Non-auto ownership of HDD's

Okay, because I change HDD’s often chown has become the bane of my existence. Any time a new hdd or reuse of an older that needs scrubbing or re-partitioning, ownership and permissions default to root. Is there a way to at least to have the system ask or have a flag for usergroup assignment?

i can see the utility of it being in root already but needing an option to tell it ether what the default is or give me the option. any clues other than having to use chown for every. single. hard. drive.

Insanity is doing the same thing expecting different results.
Madness is doing the same thing getting the same results knowing there has to be a better way.

while neat it pretty much does the same as chown however it cuts somethings down as long as i dont reformat any of the drives ever or change uuids. (which i sometimes do).

So i suppose i should clarify even further. When the System see’s a new drive and i have started the process towards mounting (because it needs to be formatted or because i just need to mount a newly partitioned drive).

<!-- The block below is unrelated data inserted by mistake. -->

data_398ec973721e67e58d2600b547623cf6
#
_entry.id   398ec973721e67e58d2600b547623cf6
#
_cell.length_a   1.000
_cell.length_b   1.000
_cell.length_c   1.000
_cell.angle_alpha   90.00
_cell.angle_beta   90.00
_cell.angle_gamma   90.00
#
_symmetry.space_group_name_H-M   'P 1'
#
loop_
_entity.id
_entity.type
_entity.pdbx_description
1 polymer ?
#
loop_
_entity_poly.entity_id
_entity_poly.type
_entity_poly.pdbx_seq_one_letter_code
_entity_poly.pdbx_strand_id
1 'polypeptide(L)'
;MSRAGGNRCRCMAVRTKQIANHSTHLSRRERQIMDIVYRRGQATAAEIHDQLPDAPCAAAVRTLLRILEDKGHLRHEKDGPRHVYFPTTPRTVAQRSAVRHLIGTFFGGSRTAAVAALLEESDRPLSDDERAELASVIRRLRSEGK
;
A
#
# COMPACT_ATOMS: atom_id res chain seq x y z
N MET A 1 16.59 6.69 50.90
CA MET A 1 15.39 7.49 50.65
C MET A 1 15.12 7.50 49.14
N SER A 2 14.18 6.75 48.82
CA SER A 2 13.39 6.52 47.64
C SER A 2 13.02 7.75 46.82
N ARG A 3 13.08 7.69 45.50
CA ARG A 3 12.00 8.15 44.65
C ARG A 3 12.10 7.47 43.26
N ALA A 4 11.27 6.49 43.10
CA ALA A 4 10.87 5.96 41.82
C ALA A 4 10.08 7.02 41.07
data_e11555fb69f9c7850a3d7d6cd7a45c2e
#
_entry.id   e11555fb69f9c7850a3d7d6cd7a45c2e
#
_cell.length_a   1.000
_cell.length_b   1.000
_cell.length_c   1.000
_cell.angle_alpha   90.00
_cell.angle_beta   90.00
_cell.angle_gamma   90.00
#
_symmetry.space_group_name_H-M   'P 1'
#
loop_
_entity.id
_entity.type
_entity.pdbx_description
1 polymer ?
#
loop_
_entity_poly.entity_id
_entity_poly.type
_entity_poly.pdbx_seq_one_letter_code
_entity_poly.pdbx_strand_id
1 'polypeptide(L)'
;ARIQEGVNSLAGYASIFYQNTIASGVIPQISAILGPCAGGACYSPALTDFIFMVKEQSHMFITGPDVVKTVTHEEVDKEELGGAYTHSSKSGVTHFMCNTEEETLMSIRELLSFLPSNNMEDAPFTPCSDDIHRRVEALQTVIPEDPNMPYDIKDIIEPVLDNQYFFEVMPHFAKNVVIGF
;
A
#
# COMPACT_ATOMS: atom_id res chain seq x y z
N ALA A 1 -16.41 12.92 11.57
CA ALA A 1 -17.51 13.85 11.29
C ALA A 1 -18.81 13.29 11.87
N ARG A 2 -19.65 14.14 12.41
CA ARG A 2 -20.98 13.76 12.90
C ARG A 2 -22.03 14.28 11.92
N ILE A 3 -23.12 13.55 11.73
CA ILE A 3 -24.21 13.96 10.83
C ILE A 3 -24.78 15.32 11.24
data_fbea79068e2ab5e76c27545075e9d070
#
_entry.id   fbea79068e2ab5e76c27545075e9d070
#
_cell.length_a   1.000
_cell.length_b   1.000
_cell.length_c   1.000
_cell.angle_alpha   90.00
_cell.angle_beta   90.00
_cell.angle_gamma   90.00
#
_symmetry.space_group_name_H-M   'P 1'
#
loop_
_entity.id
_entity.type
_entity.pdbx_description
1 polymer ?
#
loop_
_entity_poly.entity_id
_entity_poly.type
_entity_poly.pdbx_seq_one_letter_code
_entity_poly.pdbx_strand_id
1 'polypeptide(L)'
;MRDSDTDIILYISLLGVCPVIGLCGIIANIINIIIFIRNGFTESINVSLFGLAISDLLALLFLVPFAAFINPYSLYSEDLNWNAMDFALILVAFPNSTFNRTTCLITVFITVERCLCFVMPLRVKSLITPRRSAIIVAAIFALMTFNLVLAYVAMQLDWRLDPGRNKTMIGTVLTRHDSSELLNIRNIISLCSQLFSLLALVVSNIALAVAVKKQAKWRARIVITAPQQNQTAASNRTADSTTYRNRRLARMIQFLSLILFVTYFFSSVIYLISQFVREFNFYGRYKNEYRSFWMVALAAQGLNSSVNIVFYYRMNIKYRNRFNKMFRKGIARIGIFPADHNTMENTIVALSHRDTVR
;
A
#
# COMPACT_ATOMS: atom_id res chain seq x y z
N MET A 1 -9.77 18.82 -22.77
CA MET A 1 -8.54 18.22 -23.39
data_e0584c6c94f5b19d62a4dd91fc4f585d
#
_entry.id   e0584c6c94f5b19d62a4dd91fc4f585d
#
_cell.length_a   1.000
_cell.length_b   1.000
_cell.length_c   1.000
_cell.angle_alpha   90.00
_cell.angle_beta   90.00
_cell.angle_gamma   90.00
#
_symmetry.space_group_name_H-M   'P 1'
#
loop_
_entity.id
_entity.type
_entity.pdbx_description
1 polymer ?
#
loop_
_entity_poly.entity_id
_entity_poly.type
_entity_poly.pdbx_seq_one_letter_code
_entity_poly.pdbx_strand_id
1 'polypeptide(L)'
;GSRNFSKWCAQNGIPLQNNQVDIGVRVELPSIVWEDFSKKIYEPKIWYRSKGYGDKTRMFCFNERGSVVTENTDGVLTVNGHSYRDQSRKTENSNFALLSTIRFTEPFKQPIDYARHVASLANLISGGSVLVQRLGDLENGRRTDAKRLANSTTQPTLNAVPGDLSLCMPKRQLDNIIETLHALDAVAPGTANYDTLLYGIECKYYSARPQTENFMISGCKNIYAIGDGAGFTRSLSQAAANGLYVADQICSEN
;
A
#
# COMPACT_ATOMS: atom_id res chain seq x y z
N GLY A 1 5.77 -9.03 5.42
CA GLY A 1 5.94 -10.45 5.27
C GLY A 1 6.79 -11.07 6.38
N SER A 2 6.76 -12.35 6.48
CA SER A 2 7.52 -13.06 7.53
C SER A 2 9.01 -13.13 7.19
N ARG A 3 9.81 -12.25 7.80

is there a way for one of the following options:

  1. Set default ownership and permissions for new drives
  2. Be given the option during first mount after partition

What i am not looking for is to repeat the instructions over and over and over, for. every. single. drive. every. single. time. something. needs. to. change.
after awhile of doing that process over and over you start to pray that the joker comes out of nowhere and shows you the disappearing pencil trick.

AFAIK an unknown partition works the same way as an USB drive : it is not mounted by default, and can be mounted by any user afterwards to /run/media/{user}/{label}, that directory being created on the fly and granted ownership to the user.
If you want it mounted at boot, you need to define it in fstab/systemd as well as its mount point. It is mounted by root, so you do need to take ownership of the directory used as mount point. But then, if you change the associated partition, you may only need to update its UUID in fstab/systemd so it mounts to the same point, keeping the previous ownership.

So currently, i fail to see how you need to reset ownership every time…

For USB-devices this is automatically done. But if you want to partition it, maybe you could use gparted.

everyone is making the assumption somehow that the same HDD is being used…

So where not talking 2 or 3 drives…